So, there'll be bi-specific T-cell engagers where BCMA is one of the targets and all kinds of other novel combinations. BCMA is very common in myeloma patients and is present in about 95% plus of all of the myeloma cells. And there are not many off targets for this, so it's very specific for myeloma and that's actually... One of the most exciting things is to see what we can do with a newly discovered molecular target, whether it's CAR T-cells, monoclonal antibodies, drug antibody conjugates, bi-specific T-cell engagers and then you can imagine lots of other things that would use the BCMA as a target.
Andrew Schorr: Okay. So just to tie this all together for our patients, if someone has relapsed, there are monoclonal antibodies that can be used and now you have a new one with ongoing study in the series of DREAMM studies and you feel it's a positive advance. There could be some ocular toxicities, as you say, that can be monitored, but also can be controlled, so that the benefit of the medicine stands out.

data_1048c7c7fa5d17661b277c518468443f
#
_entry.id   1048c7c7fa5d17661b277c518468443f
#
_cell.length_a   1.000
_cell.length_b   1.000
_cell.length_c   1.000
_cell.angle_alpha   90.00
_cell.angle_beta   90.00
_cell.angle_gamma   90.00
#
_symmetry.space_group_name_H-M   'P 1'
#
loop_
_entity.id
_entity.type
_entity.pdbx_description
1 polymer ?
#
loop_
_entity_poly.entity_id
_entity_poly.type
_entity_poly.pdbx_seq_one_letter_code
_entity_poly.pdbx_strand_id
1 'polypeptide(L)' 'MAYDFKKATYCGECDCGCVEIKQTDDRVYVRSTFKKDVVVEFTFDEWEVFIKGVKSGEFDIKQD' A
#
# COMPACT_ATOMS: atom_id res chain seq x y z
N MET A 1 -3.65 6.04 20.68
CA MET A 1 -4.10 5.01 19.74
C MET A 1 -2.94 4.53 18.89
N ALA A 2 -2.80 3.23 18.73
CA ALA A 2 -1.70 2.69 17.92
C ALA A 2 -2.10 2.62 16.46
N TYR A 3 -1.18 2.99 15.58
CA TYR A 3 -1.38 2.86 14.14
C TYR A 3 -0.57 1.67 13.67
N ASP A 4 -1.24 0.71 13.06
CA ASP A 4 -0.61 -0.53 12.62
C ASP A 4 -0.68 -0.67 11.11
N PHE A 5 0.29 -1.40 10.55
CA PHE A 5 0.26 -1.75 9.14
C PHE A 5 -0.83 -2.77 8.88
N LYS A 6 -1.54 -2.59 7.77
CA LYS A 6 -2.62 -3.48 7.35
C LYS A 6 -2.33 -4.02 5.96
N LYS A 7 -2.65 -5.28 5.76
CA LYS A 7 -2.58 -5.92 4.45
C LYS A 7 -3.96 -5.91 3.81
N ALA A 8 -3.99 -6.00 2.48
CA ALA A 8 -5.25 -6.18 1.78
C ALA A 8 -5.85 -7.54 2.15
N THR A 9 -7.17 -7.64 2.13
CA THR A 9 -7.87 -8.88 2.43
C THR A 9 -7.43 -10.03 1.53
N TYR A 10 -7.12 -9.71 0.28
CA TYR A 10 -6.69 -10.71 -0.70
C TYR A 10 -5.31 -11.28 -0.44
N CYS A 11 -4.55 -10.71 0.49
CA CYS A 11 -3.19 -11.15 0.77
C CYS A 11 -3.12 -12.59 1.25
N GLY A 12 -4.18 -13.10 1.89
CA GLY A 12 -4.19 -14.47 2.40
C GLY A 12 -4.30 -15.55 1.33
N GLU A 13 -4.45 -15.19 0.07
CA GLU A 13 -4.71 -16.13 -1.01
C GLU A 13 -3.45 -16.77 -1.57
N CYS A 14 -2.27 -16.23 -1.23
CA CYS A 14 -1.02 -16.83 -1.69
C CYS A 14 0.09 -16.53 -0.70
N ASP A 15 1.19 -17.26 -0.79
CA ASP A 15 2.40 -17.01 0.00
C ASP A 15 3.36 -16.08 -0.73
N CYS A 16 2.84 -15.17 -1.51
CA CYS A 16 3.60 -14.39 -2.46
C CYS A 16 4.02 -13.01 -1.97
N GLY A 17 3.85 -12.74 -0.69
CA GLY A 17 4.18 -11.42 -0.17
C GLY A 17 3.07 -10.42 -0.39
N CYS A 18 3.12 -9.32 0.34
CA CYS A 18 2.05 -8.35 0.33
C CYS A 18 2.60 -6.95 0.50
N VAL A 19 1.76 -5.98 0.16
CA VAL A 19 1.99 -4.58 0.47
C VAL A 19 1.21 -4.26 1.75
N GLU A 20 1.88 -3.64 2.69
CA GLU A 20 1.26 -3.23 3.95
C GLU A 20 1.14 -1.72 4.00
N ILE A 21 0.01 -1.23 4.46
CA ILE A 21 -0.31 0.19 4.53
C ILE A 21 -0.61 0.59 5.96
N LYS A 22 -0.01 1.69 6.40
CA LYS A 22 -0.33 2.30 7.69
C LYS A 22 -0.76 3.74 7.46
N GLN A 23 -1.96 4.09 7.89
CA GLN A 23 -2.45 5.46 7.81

Dr. Rifkin: That's a very good summary. And as you and your audience know, this drug has recently been approved based on a prior DREAMM study. And so it's out there, it's getting integrated into all of the clinical pathways, although as you know, that takes some time to get into pathways and guidelines, but it will definitely have a very valuable place in our armamentarium to treat patients with multiple myeloma.
Andrew Schorr: Okay. Dr. Robert Rifkin, thank you for helping lead, research all across the country related to multiple myeloma and your dedication to patients in Colorado. Thanks so much for being with us.
Dr. Rifkin: Thank you very much, Andrew.
Andrew Schorr: I'm Andrew Schorr, remember knowledge can be the best medicine of all.